LAUREL — Laurel voters will mark their ballots June 3 to decide whether residents want the certainty of funding — and the property tax hike — that comes through a park maintenance district.
The Laurel Park Maintenance District, should it receive voter approval, would have the authority to levy up to 41.59 mills to provide services and maintain improvements at Laurel’s 16 parks, according to preliminary information provided by Yellowstone County election administrator Bret Rutherford.
The levy would raise about $250,000 annually by increasing the property taxes on a $100,000 home by about $55.33 annually.
“When people look to cut funds, parks seem to get the ax first,” said Laurel Mayor Mark Mace, who until last year chaired the city’s Parks Board.
The Laurel City Council approved the referendum on March 4, sending the question to the voters, said city clerk and treasurer Shirley Ewan. The idea has been in the works for about a year, she said.
“When you have as many parks as we do, it’s hard to keep up with everything,” she said. “There’s nothing out there that doesn’t need help.”
During the 2013-14 fiscal year, the city is scheduled to spend $275,000 of its $4,229,000 general fund budget on parks, Ewan said. That’s about 6.5 percent of the general fund budget. At about $1.7 million, the police budget comprises about 40 percent of general fund spending.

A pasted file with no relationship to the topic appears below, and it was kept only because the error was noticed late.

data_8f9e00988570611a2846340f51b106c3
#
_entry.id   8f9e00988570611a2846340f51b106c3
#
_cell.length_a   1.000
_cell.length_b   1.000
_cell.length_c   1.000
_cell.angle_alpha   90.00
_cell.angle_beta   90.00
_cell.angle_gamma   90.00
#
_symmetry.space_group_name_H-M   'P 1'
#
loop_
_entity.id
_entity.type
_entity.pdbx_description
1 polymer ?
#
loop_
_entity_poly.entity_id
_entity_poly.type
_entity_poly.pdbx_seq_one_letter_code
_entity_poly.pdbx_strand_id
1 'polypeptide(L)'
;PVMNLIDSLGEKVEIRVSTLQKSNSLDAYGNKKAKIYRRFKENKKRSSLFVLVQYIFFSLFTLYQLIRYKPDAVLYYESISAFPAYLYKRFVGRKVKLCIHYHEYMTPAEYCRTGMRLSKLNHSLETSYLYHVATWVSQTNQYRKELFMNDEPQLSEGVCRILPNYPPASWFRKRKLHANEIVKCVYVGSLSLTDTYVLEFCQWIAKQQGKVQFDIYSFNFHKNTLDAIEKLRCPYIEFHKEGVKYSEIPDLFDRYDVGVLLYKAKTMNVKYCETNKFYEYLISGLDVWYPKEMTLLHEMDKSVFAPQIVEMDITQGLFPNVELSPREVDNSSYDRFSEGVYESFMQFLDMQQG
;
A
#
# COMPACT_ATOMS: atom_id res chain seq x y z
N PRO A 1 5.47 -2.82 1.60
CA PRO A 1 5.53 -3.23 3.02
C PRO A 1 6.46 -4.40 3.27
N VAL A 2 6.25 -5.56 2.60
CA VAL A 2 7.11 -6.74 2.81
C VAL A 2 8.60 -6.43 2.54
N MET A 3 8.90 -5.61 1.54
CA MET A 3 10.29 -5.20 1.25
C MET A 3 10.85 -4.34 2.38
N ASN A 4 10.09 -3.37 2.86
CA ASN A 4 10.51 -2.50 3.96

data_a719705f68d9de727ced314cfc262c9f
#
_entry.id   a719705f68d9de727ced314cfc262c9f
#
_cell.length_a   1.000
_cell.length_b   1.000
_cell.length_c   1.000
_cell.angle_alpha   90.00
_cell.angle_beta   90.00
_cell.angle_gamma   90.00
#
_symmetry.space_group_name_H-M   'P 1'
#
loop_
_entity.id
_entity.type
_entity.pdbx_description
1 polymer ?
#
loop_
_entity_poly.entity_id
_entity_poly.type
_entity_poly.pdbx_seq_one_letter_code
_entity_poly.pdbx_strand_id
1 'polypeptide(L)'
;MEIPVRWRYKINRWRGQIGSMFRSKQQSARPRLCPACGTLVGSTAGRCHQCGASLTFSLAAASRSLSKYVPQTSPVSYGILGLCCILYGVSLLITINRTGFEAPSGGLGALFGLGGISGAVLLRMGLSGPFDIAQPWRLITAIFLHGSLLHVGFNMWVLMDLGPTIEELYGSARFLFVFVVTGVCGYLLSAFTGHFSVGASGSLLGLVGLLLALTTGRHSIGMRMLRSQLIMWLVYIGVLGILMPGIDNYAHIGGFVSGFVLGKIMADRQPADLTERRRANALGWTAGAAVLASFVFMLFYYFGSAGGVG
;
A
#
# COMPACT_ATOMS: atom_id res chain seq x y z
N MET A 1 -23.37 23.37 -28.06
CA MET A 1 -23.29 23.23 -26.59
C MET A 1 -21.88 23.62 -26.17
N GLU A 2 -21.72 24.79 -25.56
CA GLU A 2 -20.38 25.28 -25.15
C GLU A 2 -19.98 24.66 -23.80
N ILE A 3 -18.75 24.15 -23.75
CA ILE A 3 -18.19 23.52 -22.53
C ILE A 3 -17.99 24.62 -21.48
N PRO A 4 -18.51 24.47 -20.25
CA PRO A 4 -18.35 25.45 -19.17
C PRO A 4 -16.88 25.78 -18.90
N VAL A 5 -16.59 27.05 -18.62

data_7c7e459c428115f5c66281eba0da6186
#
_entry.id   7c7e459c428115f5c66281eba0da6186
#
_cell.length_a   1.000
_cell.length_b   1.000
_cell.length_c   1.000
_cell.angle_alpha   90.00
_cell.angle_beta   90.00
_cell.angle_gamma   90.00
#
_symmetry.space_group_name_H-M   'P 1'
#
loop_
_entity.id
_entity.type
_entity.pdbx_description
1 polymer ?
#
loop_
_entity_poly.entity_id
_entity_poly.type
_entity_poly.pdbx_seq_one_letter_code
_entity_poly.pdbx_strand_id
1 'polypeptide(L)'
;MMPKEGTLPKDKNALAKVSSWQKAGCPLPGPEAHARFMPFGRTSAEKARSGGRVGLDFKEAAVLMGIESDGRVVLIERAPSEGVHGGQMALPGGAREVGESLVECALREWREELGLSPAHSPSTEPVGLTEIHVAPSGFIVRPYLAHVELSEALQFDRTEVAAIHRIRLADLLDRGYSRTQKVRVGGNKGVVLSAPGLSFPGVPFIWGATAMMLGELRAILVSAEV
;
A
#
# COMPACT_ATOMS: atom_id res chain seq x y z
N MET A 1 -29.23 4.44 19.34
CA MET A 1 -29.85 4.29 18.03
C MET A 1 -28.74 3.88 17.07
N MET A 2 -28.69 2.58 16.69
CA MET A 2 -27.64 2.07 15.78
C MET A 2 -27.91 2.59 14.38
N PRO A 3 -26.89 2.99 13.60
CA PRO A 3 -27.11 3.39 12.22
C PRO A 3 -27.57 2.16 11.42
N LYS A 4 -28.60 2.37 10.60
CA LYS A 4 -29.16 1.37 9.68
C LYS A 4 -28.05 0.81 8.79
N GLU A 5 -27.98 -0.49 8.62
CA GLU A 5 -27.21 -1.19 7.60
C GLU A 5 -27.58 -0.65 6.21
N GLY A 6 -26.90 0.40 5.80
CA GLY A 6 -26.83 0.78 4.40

Mace said that parks compete for general fund dollars with essential services including police and fire. Amenities like parks often suffer when budgets must be trimmed.
“We thought that if we had a fund designated for parks, park improvements would get done,” he said. “That’s the main reason” that the city council passed the referendum last month, he said.
He said a handful of Laurel parks are in need of new equipment and facilities. Some tennis courts “have fallen apart” and playground swings, once held together with patchwork welding, have had the welds fail to the point that the equipment had to be taken down, Mace said.
He said Laurel is rich with parks, which also contributes to the department’s budget being stretched thin. Developers sometimes give unbuildable parcels to the city for park development. “We have areas set aside to develop, but no money to do that,” he said.
According to the mayor, a survey of residents indicated most Laurel residents would prefer that the city sell the parcels it can’t develop into parks. The survey also indicated that, given the choice, at least a plurality of residents support dedicated funding for parks, but at the lowest of four alternatives presented — $25 per year.
“It may be that they’re saying they can’t stand any more taxes,” Mace said. “I know the school has had a tough time with bond issues.”
Mace said he supports the referendum, as does the current co-chair of the Parks Board, Scot Stokes.
“I know it will hike people’s taxes, but the teens and the younger kids deserve something,” Stokes said. “Billings put in a skate park and we have heard it did a lot of good, because the kids help police it and keep it maintained. The more you can do for kids, the more you can keep them out of trouble.”
“I’m not saying change will happen overnight,” he added. “But if people understand why we are doing it, they will say yes.”
The Billings City Council authorized a citywide park maintenance district in 2011.